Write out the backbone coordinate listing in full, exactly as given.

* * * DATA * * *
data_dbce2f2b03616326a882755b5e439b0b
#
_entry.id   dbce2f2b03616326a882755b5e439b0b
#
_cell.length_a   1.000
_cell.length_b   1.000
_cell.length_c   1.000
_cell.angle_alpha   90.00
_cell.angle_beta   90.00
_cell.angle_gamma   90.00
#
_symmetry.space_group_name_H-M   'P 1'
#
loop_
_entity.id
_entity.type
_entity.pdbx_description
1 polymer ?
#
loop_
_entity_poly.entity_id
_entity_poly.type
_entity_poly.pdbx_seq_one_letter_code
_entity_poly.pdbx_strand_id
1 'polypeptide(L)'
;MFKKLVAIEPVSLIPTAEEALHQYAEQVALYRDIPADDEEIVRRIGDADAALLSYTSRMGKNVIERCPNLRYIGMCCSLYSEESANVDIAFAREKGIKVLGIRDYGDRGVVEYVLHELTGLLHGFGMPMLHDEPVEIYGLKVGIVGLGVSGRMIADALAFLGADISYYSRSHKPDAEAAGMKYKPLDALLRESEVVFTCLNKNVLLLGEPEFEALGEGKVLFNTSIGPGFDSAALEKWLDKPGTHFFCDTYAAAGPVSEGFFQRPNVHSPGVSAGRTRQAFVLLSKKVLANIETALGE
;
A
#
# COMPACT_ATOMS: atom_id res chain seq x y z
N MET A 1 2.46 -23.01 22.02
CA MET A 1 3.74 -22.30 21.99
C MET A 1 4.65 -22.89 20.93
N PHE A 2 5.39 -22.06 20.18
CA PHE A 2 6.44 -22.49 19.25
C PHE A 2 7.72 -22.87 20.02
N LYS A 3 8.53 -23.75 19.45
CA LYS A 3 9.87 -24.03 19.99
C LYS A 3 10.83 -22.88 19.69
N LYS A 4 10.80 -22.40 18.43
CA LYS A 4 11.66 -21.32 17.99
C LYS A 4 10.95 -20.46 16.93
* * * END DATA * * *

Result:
data_dbce2f2b03616326a882755b5e439b0b
#
_entry.id   dbce2f2b03616326a882755b5e439b0b
#
_cell.length_a   1.000
_cell.length_b   1.000
_cell.length_c   1.000
_cell.angle_alpha   90.00
_cell.angle_beta   90.00
_cell.angle_gamma   90.00
#
_symmetry.space_group_name_H-M   'P 1'
#
loop_
_entity.id
_entity.type
_entity.pdbx_description
1 polymer ?
#
loop_
_entity_poly.entity_id
_entity_poly.type
_entity_poly.pdbx_seq_one_letter_code
_entity_poly.pdbx_strand_id
1 'polypeptide(L)'
;MFKKLVAIEPVSLIPTAEEALHQYAEQVALYRDIPADDEEIVRRIGDADAALLSYTSRMGKNVIERCPNLRYIGMCCSLYSEESANVDIAFAREKGIKVLGIRDYGDRGVVEYVLHELTGLLHGFGMPMLHDEPVEIYGLKVGIVGLGVSGRMIADALAFLGADISYYSRSHKPDAEAAGMKYKPLDALLRESEVVFTCLNKNVLLLGEPEFEALGEGKVLFNTSIGPGFDSAALEKWLDKPGTHFFCDTYAAAGPVSEGFFQRPNVHSPGVSAGRTRQAFVLLSKKVLANIETALGE
;
A
#
# COMPACT_ATOMS: atom_id res chain seq x y z
N MET A 1 2.46 -23.01 22.02
CA MET A 1 3.74 -22.30 21.99
C MET A 1 4.65 -22.89 20.93
N PHE A 2 5.39 -22.06 20.18
CA PHE A 2 6.44 -22.49 19.25
C PHE A 2 7.72 -22.87 20.02
N LYS A 3 8.53 -23.75 19.45
CA LYS A 3 9.87 -24.03 19.99
C LYS A 3 10.83 -22.88 19.69
N LYS A 4 10.80 -22.40 18.43
CA LYS A 4 11.66 -21.32 17.99
C LYS A 4 10.95 -20.46 16.93